How the performing arts helps people with disabilities

On Friday 1st March, Accuro’s Saturday Play Club premiered their short film The Windy Dragon at Dame Bradbury’s School in Saffron Walden.

The Windy Dragon, the children’s very own creation, told a tale of how a brave young girl chases away an evil, smelly dragon in order to rescue a friendly and trapped dragon. This short film was produced over the course of 6 weeks in collaboration with Mousetrap Theatre Project, a charity that exists to open the doors of theatre for young people.

The Saturday Play Club were welcomed by a red carpet, snapping paparazzi and an audience of over 80 guests. The Deputy Mayor of Saffron Walden, Arthur Coote and his wife Elaine Coote were among the audience and said:

“We want to create and sustain a community that is inclusive and allows people with disabilities to thrive and so we welcome initiatives like The Windy Dragon. It is very refreshing to witness how the Saturday Play Club have pulled together such a charming story and shared it with their community.”

Accuro caught up with Rachel Black and Gemma Bell from Mousetrap Theatre Projects to understand how the performing arts can be beneficial to people with disabilities.  

How do feel The Windy Dragon project has impacted the children at Saturday Play Club?

They generated so many ideas for their story and it was wonderful to see their confidence grow as ideas were taken on and used in the final production. The participants worked really well as a group, especially during warm up games, and were very supportive of one another and accepting of everyone’s suggestions. The majority were very patient during the filming process, despite being outside on quite a cold day, and were so excited about taking centre stage. Filming their individual scenes was especially lovely as they really took their parts seriously and became the characters they had created.

How do you feel theatre and the performing arts can be of benefit to people with disabilities?

There are so many vital transferable skills in drama. The building of confidence is particularly crucial, drama lends a hand in this by gently building them up step by step. A session that starts with a game soon leads on to an acting exercise and then devising a task, where they are given the opportunity to show back their own ideas in a safe space. Games build up the feeling of camaraderie but also can be tailored to challenge. What may have seemed an impossible task is approached from a playful angle that is broken down into manageable chunks. The repetitiveness of rehearsal means they have a chance to really practice what it is they want to show back and ensure they have the time to get across what they want to show. Team activities where they are having to listen to one another and respect everyone’s ideas are very useful for developing social and communication skills. The individual exercises also encourage the young people to create material independently, as well as in a group. Theatre is a place in which the world is reflected on stage and everyone should have an opportunity to see themselves reflected on it. Ensuring everyone, from all backgrounds, have access to it is essential for this to happen. The more workshops there are with disabled participants, the more chance we have of increasing visibility for disabled actors in mainstream theatre.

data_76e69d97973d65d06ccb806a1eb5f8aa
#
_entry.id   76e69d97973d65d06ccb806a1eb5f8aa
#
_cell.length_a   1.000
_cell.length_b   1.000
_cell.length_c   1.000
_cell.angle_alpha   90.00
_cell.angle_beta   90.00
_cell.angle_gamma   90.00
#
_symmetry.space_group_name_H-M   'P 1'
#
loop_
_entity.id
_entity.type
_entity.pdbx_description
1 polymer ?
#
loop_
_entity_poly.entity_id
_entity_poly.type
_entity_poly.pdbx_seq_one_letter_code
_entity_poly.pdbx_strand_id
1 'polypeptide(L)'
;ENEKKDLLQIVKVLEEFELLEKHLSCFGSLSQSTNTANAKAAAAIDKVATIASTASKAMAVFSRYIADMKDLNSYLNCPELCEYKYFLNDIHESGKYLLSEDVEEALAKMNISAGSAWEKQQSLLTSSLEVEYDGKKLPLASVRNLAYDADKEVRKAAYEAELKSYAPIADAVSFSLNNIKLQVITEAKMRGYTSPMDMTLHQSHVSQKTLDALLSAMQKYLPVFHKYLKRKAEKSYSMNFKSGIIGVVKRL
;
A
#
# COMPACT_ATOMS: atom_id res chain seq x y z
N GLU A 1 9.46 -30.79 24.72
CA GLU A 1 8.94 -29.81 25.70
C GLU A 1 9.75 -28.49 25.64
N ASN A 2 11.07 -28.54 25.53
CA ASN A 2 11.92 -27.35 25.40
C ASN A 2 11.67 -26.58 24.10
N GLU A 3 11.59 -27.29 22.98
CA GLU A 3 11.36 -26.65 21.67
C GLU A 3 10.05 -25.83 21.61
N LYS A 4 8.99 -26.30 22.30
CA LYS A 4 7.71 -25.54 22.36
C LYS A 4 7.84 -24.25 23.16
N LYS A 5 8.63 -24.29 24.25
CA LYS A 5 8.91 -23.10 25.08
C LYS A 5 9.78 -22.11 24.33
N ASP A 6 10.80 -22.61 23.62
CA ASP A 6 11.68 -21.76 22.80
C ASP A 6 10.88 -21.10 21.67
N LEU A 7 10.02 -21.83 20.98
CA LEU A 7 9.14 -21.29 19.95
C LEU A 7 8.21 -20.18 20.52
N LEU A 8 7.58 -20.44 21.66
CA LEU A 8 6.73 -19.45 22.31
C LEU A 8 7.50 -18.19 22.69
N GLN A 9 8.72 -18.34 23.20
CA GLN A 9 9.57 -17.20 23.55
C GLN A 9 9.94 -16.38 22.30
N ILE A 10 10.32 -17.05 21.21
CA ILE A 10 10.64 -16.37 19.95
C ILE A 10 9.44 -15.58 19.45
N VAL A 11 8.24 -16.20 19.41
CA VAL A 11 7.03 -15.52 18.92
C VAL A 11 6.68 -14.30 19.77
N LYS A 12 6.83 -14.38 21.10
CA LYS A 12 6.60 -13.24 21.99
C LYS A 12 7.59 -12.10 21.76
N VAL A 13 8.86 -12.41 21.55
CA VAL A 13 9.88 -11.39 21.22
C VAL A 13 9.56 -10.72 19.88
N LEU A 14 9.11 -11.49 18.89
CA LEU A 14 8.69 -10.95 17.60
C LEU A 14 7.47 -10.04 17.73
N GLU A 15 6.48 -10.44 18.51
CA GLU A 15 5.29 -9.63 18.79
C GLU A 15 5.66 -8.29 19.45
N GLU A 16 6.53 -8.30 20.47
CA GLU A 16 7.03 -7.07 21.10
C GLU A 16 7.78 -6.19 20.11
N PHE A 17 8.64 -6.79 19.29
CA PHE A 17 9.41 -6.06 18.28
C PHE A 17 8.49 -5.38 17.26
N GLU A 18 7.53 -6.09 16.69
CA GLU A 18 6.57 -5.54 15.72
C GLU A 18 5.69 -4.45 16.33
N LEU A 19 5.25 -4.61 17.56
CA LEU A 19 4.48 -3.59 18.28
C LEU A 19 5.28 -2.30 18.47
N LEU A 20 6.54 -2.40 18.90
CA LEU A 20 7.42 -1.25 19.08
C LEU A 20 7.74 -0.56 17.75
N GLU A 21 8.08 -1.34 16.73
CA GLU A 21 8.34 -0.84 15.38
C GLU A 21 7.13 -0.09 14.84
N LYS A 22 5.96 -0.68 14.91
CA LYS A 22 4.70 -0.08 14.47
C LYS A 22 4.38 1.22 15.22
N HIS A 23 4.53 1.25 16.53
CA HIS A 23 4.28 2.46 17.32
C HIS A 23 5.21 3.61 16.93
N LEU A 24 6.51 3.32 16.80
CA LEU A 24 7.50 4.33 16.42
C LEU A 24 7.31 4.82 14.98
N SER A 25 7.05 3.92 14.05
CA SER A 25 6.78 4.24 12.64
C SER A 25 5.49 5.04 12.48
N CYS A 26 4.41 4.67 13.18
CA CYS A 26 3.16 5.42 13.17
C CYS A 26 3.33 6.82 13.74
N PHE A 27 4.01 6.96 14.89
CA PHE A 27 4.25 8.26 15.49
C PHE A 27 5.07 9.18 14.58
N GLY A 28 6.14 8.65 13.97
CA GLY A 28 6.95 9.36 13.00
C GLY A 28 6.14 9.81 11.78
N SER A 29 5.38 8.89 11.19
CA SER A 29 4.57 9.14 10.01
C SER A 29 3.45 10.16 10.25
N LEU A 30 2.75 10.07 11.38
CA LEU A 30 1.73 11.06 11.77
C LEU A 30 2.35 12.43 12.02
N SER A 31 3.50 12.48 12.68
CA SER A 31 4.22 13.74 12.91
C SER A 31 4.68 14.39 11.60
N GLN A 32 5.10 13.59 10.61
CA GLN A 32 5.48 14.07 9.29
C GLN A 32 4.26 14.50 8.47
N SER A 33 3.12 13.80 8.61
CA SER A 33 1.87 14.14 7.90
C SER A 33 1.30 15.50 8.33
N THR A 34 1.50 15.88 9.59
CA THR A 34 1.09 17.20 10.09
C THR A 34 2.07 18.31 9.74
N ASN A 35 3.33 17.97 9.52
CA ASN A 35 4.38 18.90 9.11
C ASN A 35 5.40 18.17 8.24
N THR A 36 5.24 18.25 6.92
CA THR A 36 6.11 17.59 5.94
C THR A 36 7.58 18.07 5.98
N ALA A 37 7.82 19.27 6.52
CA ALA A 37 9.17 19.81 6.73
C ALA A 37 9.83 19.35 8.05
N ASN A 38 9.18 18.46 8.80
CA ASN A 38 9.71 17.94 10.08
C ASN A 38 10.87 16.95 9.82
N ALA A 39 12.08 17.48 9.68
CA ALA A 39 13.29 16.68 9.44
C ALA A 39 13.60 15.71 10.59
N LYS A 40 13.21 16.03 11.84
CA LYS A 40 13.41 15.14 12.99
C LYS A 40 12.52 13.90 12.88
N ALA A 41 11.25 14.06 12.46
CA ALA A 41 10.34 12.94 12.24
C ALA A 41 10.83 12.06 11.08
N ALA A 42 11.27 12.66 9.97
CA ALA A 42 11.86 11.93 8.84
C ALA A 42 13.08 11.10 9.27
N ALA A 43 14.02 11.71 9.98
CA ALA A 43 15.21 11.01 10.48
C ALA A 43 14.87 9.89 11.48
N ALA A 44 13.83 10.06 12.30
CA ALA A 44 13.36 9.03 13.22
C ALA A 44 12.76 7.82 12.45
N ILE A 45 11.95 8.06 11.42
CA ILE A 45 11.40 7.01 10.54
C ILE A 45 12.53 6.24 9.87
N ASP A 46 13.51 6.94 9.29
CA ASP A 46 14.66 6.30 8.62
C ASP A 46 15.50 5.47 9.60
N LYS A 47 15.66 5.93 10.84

What has been your fondest memory of working with the Saturday Play Club?

There are far too many to choose from! I really loved the creating workshops at the beginning where we started with a blank page and slowly developed a well-rounded story. But then I equally enjoyed the filming days and loved to see how playful they were when put in front of a camera. My ultimate favourite memory is seeing OS lead a game using his eye gazer. The rest of the group loved seeing him in this position of power and were so enthusiastic and supportive. It made me very proud of them all.

How can the children and their families stay involved with theatre?

Social media is a good way to stay in touch with what’s going on. Many theatres have young company projects, inside and outside of term time, which may be suitable for certain participants. I would encourage parents to sign up to the mailing list of their local theatre and see what activities they have on, especially over summer. Look in advance at what shows may be coming to the theatre so you can book early and ensure your visit is as smooth as possible. Keep an eye out for relaxed performances which are designed to provide an opportunity for people with disabilities to have a more relaxed environment to enjoy a show. This may include adjustments to sound, lighting, chill out zones within the theatre.

To find out more about Mousetrap Theatre Projects visit: You can also email to receive details and be added to their relaxed performances mailing list.

Visit Graeae Theatre Company, one of the first companies in Britain specifically working with disabled theatre practitioners.

The Windy Dragon is now out on DVD and available for sale at £5 and £2.50 for any subsequent copies.

Please contact the Accuro Office on or 01279 870297 to order your copy